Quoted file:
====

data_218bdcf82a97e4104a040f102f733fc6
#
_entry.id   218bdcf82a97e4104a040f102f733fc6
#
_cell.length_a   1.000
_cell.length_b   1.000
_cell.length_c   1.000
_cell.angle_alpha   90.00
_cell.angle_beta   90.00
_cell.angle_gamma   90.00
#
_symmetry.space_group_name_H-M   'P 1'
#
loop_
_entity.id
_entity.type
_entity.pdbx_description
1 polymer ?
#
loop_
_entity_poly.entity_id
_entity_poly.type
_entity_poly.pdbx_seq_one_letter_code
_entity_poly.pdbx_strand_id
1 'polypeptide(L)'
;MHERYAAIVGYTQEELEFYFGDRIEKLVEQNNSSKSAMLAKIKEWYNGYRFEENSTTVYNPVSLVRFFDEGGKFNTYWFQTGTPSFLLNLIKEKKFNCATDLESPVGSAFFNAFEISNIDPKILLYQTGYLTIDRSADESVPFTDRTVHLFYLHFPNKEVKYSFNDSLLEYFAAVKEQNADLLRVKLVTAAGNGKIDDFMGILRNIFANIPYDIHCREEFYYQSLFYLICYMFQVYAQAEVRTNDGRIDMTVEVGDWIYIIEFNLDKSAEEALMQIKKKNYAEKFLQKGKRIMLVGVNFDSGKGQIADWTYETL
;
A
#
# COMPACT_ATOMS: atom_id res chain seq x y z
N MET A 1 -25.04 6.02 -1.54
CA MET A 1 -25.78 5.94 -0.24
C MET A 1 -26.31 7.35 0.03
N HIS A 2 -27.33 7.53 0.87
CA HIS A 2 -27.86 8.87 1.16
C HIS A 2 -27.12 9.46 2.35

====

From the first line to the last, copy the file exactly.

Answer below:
data_218bdcf82a97e4104a040f102f733fc6
#
_entry.id   218bdcf82a97e4104a040f102f733fc6
#
_cell.length_a   1.000
_cell.length_b   1.000
_cell.length_c   1.000
_cell.angle_alpha   90.00
_cell.angle_beta   90.00
_cell.angle_gamma   90.00
#
_symmetry.space_group_name_H-M   'P 1'
#
loop_
_entity.id
_entity.type
_entity.pdbx_description
1 polymer ?
#
loop_
_entity_poly.entity_id
_entity_poly.type
_entity_poly.pdbx_seq_one_letter_code
_entity_poly.pdbx_strand_id
1 'polypeptide(L)'
;MHERYAAIVGYTQEELEFYFGDRIEKLVEQNNSSKSAMLAKIKEWYNGYRFEENSTTVYNPVSLVRFFDEGGKFNTYWFQTGTPSFLLNLIKEKKFNCATDLESPVGSAFFNAFEISNIDPKILLYQTGYLTIDRSADESVPFTDRTVHLFYLHFPNKEVKYSFNDSLLEYFAAVKEQNADLLRVKLVTAAGNGKIDDFMGILRNIFANIPYDIHCREEFYYQSLFYLICYMFQVYAQAEVRTNDGRIDMTVEVGDWIYIIEFNLDKSAEEALMQIKKKNYAEKFLQKGKRIMLVGVNFDSGKGQIADWTYETL
;
A
#
# COMPACT_ATOMS: atom_id res chain seq x y z
N MET A 1 -25.04 6.02 -1.54
CA MET A 1 -25.78 5.94 -0.24
C MET A 1 -26.31 7.35 0.03
N HIS A 2 -27.33 7.53 0.87
CA HIS A 2 -27.86 8.87 1.16
C HIS A 2 -27.12 9.46 2.35